Suzanne Fields

Nothing galvanizes the public like the threat of terrorism. London escaped carnage for several reasons, beginning with the amateurish construction of the bombs, but the credit for averting tragedy goes first to an ambulance attendant who saw something suspicious and called police. Two men who crashed their car though the entrance to Glasgow airport were caught by a policeman with the help of bystanders.

This wasn't Dunkirk, where thousands of British soldiers were rescued from French beaches by an armada of private boats, but it wasn't bad. These were strong defensive actions in a new kind of war. The fear raised by the Islamic versions of Manny, Moe and Curly will lead to greater vigilance. Citizens of the West, who are way ahead of their timid leaders, understand that this was merely one small battle against evil men and women who hate our freedoms and are dedicated to destroying our way of life. These enemies have the potential to inflict deadly harm far out of proportion to their numbers. It's not merely a war emanating from a lunatic fringe of Islam, but a modern outbreak of an ancient grudge.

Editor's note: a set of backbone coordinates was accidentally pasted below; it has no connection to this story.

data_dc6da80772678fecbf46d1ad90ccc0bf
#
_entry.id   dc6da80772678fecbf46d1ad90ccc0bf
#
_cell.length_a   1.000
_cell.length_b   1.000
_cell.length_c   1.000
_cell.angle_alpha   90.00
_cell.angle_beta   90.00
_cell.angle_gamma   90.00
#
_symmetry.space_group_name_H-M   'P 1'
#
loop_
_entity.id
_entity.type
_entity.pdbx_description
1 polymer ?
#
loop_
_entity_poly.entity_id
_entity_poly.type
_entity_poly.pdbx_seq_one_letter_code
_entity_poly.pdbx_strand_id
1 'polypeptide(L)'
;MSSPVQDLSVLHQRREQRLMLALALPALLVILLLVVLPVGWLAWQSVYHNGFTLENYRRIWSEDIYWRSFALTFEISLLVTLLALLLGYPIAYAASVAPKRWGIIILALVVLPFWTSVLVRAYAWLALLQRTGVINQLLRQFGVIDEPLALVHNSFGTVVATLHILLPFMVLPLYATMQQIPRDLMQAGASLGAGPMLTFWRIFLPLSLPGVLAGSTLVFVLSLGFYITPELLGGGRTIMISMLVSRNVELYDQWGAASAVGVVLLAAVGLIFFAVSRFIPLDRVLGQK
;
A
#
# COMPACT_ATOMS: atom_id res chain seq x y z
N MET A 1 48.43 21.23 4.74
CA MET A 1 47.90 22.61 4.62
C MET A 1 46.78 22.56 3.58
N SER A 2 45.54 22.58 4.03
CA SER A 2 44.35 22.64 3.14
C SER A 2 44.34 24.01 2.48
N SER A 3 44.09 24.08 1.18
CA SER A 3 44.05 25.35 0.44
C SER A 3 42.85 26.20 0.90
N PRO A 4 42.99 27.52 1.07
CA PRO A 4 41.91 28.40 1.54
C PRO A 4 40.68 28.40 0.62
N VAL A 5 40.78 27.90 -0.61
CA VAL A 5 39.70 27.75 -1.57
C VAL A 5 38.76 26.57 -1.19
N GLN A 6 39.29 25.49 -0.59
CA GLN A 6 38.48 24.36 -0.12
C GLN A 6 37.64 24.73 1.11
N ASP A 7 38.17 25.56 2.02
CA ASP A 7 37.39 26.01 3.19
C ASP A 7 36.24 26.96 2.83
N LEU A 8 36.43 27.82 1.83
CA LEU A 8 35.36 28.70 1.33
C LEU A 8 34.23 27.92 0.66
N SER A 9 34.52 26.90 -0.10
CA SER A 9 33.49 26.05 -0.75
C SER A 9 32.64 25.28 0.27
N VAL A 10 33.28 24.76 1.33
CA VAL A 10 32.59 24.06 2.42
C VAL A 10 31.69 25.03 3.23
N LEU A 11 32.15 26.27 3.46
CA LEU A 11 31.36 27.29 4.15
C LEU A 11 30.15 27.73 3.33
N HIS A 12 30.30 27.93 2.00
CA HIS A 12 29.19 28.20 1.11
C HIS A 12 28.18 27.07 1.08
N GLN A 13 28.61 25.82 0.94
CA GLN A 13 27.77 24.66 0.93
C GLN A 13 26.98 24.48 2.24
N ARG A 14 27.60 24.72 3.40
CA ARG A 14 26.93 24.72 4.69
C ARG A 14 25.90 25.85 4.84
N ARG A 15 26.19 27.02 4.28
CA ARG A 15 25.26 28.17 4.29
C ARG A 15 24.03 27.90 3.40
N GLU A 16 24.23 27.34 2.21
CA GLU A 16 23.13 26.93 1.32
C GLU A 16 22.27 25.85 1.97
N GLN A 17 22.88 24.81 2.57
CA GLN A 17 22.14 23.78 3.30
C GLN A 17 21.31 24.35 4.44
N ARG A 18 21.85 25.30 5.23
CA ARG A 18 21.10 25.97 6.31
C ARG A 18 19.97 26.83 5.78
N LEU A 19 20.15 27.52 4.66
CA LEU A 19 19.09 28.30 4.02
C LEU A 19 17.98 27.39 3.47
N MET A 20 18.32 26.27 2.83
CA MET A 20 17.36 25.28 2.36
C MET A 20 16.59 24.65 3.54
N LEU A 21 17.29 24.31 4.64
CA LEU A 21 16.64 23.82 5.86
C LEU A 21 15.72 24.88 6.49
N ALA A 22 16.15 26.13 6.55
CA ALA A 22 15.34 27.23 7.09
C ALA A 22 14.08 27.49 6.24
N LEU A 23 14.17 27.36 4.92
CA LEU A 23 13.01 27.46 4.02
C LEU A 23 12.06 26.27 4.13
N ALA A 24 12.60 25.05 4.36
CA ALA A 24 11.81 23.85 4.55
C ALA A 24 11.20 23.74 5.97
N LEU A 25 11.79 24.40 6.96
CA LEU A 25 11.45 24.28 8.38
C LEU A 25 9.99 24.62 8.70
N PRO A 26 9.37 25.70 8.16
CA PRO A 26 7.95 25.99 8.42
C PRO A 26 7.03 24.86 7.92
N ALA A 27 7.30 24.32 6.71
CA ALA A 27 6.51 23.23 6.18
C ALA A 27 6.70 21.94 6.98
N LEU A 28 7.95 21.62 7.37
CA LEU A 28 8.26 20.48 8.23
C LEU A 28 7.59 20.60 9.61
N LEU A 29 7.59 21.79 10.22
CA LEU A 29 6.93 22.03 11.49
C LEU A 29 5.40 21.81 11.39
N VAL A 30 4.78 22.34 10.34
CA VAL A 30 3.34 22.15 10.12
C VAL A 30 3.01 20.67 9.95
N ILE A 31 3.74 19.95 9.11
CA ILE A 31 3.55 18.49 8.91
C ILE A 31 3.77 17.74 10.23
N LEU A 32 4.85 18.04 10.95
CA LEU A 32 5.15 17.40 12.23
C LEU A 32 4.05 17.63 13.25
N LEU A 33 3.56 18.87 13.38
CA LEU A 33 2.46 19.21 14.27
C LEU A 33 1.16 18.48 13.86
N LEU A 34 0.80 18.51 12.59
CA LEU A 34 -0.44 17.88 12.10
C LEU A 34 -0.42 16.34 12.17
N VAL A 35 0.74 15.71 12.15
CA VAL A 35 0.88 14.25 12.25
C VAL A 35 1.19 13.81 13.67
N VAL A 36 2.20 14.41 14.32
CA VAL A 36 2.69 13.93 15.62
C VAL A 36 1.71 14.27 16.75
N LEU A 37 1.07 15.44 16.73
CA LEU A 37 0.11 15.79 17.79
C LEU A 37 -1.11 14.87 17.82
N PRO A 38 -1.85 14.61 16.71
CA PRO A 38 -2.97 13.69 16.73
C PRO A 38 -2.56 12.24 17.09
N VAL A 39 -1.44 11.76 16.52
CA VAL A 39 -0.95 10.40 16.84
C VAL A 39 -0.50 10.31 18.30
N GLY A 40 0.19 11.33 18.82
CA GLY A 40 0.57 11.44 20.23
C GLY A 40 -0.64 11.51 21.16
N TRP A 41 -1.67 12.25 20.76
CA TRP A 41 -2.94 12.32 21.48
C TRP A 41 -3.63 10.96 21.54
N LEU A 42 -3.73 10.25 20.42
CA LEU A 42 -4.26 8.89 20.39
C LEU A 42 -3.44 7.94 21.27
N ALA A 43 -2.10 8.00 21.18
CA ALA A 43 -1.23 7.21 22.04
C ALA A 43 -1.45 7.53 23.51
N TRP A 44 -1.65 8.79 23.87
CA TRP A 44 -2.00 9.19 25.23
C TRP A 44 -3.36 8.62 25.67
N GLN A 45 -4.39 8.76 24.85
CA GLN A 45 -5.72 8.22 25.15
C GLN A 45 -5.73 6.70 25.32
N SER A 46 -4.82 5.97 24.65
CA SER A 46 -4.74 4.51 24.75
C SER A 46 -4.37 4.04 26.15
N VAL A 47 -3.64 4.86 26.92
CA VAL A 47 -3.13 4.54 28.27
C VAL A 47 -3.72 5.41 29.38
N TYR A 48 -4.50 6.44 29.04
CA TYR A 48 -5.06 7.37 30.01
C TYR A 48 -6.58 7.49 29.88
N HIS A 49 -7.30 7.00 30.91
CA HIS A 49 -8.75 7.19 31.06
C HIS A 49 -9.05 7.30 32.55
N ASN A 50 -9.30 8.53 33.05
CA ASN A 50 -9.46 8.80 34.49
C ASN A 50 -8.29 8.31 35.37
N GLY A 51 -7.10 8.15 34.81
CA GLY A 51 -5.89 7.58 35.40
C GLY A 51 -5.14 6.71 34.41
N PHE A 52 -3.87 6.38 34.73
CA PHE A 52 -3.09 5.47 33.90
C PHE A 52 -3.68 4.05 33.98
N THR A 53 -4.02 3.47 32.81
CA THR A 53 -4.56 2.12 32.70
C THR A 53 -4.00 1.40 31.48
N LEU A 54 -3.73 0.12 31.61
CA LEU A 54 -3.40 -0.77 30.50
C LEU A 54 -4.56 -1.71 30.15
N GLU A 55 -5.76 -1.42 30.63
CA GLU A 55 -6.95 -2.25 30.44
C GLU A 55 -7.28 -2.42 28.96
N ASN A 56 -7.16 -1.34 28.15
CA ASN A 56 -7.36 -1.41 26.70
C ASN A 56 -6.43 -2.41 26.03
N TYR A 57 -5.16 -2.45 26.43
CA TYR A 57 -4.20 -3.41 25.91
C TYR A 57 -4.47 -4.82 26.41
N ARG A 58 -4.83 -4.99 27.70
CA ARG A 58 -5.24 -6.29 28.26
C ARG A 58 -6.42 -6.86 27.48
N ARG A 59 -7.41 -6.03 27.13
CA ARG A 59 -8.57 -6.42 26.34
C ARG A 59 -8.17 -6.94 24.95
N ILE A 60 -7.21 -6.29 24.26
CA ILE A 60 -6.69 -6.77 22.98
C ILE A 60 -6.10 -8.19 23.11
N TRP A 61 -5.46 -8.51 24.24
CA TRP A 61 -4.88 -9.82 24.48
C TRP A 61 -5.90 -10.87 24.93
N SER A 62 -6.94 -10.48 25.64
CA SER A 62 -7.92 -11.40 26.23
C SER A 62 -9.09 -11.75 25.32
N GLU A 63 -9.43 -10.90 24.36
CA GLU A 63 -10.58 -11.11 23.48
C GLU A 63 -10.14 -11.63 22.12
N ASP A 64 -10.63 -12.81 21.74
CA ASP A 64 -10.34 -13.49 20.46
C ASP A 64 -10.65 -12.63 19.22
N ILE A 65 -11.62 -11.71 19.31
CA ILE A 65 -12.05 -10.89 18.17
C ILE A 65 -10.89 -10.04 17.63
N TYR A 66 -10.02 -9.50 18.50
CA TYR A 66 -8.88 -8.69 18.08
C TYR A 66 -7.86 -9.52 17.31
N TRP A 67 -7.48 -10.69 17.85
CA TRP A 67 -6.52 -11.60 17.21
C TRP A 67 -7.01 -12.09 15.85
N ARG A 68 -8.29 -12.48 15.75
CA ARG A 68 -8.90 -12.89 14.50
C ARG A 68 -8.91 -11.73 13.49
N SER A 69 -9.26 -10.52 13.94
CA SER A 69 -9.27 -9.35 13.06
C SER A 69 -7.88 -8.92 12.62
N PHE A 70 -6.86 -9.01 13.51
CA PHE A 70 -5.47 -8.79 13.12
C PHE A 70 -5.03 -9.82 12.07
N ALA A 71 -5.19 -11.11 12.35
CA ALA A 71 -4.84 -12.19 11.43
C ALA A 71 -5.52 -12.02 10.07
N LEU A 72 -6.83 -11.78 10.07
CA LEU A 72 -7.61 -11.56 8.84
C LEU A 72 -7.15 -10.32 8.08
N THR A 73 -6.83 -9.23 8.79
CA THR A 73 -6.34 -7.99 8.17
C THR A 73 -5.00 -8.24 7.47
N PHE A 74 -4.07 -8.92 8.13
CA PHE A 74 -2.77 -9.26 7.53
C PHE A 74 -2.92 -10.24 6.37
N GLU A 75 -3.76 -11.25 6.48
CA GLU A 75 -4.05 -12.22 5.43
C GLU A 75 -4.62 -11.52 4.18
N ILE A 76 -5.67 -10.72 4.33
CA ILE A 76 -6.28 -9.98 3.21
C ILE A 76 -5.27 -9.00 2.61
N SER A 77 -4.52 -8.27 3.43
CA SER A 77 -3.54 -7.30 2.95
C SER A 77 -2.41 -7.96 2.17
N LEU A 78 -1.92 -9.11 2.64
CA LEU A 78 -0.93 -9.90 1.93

Only Islam, once a great influence of culture and philosophy, alone of the three great religions seems to have retreated as time moves inexorably forward. Rogue elements of Judaism and Christianity are not difficult to find in the sweep of history, but both of those religious faiths have moved forward, if unevenly, to separate church and state and reconcile with the modern world by recognizing the importance of the rule of law and allegiance to human rights.

But when the Ottoman Empire collapsed and with it Muslim prestige and influence, Islam made a U-turn toward the past. Moderate Muslims have had a hard time since then. That's what wars in Afghanistan and Iraq are all about -- trying to encourage moderates with the idea that they could make a transforming impact on the satrapies of the Middle East. It might work, and it might not. An Islamic reformation first requires modernization. The power to abuse women and keep them hidden, uneducated and out of the work force, fusing religious law and state authority, is something evil men will not easily give up.

Paul Belien, editor of the Brussels Journal, who follows Islamic issues in the Netherlands, tells of a Muslim apostate, a local politician and councilor, who wants to establish an international committee to bring ex-Muslims together to talk about what's wrong with their religion. "If Mohammed were alive today," he told a Dutch newspaper, "he would be in the same league as Osama bin Laden." This is enough to make his head rest uneasily on his shoulders, but it's only what Osama himself would say.

Suzanne Fields

Suzanne Fields is currently working on a book that will revisit John Milton's 'Paradise Lost.'

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